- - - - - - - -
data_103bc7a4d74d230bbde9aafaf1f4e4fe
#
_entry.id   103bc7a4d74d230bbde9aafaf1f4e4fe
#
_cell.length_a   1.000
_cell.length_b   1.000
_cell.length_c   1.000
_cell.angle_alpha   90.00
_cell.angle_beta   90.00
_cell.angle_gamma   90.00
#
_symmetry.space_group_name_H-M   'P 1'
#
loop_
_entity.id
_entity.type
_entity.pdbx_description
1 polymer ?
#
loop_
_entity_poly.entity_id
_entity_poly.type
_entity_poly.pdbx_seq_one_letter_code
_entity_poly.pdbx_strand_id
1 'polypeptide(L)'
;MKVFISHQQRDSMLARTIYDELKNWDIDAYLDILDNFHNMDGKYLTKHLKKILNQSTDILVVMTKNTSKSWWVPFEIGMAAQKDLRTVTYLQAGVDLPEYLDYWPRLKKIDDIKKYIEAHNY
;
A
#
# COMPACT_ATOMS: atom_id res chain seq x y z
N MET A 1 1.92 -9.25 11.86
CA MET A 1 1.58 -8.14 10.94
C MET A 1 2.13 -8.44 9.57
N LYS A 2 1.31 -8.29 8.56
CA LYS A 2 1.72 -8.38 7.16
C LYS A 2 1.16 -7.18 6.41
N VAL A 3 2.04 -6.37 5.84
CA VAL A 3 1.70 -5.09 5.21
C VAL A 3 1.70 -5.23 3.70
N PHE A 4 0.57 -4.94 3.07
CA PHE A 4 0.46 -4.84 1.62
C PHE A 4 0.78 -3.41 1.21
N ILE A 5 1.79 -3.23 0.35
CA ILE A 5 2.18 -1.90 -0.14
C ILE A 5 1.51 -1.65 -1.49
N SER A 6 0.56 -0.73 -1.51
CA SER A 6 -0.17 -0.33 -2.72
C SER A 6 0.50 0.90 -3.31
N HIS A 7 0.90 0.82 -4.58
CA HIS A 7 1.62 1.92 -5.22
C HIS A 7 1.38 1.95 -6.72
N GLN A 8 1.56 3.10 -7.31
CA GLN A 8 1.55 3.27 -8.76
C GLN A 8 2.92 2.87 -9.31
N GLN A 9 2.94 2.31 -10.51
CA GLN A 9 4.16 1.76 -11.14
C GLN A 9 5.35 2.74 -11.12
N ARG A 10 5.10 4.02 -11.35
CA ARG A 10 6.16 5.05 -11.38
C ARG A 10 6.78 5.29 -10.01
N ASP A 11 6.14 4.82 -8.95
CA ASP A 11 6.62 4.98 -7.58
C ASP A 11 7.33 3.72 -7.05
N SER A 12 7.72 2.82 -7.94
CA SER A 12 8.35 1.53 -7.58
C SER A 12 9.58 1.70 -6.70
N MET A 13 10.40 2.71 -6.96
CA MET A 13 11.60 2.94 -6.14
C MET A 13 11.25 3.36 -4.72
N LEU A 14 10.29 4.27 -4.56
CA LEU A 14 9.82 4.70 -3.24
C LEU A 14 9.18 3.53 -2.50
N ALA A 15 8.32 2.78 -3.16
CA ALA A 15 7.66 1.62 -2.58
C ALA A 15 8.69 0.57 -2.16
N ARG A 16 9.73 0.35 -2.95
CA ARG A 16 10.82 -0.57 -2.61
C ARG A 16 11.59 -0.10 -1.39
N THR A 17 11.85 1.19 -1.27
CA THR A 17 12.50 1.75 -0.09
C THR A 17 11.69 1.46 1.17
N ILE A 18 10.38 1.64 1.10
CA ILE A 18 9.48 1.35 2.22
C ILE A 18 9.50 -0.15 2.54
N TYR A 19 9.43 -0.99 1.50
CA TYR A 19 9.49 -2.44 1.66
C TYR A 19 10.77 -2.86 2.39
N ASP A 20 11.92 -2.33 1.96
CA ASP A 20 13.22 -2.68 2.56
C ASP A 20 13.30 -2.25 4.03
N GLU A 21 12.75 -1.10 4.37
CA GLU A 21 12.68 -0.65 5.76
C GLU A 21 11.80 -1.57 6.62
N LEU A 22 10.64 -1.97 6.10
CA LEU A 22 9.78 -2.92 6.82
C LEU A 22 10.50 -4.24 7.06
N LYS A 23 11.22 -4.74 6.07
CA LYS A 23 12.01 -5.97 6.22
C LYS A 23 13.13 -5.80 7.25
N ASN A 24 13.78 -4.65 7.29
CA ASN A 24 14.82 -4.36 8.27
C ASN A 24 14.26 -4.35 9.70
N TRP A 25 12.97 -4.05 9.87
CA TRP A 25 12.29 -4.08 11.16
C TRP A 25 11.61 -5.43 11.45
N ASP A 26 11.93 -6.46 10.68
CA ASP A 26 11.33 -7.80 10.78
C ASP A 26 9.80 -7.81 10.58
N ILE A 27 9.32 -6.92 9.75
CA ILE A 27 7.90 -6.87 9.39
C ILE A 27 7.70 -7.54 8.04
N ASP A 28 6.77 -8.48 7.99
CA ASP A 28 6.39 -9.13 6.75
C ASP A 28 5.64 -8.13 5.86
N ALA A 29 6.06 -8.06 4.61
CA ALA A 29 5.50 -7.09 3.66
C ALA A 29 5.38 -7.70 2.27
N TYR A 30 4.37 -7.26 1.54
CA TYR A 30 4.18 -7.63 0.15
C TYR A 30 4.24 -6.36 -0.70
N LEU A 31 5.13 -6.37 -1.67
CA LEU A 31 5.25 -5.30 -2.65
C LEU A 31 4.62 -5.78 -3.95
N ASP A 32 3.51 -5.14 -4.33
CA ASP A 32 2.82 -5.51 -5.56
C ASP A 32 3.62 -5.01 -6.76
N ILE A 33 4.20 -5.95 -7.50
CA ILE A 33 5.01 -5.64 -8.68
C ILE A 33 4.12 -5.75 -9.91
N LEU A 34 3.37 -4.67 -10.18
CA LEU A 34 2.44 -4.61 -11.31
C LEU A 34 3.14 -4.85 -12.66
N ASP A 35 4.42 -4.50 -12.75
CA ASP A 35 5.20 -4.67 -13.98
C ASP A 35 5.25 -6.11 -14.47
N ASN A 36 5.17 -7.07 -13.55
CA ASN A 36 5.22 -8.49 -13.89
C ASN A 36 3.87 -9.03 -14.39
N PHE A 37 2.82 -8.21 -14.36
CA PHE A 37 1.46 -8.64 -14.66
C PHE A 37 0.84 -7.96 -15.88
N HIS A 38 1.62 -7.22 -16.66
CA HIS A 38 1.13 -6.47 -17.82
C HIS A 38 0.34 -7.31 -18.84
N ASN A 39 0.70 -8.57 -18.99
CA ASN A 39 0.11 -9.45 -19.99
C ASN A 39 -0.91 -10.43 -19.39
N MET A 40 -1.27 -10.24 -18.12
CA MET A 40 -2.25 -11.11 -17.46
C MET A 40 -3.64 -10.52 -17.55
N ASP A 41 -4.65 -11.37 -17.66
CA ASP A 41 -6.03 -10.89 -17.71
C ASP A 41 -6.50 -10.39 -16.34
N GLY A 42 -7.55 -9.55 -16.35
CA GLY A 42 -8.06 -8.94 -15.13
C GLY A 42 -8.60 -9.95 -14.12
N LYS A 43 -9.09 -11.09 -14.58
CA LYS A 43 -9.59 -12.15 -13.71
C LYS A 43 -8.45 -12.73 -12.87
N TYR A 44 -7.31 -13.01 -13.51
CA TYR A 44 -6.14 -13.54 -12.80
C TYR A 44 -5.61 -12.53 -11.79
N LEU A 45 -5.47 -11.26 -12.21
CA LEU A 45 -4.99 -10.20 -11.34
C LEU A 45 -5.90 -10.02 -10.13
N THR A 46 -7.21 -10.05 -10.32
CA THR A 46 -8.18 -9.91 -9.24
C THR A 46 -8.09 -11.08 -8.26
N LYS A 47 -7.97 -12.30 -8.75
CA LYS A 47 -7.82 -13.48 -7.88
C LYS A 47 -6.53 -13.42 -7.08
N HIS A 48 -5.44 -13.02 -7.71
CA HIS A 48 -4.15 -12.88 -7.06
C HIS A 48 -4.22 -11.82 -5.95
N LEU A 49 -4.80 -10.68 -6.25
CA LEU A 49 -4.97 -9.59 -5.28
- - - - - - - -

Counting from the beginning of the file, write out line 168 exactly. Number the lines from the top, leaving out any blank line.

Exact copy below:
C THR A 46 -8.09 -11.08 -8.26